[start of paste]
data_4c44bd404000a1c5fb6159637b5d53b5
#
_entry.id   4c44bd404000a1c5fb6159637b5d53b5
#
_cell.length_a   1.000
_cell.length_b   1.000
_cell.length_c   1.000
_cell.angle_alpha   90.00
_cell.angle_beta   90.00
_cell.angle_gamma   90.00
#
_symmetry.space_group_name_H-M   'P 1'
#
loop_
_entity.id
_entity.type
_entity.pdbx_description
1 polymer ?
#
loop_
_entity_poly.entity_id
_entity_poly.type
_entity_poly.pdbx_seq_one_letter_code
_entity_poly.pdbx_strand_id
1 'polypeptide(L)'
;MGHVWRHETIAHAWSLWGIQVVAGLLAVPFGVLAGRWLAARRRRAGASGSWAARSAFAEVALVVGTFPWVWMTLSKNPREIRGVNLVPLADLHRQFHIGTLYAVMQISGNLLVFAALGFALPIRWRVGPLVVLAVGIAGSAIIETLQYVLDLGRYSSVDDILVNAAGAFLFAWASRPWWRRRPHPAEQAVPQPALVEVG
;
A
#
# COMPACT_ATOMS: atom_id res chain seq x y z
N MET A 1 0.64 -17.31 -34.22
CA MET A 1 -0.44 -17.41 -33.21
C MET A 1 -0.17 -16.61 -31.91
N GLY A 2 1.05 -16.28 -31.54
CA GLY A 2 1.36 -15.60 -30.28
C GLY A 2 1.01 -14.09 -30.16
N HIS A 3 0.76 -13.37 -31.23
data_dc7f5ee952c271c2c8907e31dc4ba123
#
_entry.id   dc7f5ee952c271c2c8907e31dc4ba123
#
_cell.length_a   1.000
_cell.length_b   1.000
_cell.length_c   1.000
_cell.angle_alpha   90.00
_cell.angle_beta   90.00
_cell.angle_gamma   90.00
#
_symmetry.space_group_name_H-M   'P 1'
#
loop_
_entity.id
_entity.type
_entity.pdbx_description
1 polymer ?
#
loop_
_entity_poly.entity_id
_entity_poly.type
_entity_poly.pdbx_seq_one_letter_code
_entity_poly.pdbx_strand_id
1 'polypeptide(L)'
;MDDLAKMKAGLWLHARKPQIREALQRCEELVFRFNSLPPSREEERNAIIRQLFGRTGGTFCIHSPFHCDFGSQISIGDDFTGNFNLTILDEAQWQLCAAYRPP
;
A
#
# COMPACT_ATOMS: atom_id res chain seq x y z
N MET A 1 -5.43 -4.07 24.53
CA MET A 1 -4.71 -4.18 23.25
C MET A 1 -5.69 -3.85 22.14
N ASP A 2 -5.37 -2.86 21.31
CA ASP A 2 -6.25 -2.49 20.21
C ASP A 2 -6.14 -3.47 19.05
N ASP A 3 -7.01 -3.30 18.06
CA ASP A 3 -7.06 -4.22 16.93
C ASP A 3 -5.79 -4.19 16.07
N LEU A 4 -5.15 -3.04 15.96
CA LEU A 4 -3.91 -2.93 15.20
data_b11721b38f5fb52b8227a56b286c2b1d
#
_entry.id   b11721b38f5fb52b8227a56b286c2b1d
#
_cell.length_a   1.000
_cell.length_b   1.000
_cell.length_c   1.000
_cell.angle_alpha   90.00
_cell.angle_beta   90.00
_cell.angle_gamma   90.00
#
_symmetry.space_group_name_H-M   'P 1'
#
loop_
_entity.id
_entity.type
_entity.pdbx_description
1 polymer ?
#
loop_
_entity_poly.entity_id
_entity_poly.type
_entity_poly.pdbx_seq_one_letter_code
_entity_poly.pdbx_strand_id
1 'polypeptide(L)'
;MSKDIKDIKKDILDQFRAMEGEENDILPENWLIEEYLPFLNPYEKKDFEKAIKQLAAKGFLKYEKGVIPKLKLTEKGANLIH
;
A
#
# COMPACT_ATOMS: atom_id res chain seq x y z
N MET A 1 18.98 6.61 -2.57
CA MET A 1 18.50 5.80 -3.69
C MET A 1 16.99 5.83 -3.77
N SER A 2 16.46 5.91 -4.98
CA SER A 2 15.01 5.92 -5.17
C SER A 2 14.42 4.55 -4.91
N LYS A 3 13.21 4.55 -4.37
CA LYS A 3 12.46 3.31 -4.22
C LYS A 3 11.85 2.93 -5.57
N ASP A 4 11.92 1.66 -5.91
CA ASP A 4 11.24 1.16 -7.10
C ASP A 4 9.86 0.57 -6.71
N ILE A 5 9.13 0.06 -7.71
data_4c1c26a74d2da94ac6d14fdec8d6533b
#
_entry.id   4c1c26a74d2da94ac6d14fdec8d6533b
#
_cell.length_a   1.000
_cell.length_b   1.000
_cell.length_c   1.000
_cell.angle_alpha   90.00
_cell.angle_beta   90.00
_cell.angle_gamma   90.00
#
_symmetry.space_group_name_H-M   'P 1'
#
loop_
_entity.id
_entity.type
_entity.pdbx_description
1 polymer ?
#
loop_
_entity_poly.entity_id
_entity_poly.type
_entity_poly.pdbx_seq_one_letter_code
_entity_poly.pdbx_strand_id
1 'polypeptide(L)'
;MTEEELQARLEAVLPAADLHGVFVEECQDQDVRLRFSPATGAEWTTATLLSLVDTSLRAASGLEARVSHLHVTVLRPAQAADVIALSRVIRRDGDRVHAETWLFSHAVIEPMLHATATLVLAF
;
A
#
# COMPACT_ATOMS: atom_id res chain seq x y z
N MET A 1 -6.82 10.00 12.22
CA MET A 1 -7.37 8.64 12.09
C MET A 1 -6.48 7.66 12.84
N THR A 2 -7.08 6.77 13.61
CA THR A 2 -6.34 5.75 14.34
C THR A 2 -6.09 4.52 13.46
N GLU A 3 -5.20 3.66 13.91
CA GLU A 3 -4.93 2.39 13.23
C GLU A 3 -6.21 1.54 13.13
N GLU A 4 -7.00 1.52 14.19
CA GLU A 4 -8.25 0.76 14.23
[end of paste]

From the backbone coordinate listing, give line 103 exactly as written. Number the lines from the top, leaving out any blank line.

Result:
1 'polypeptide(L)'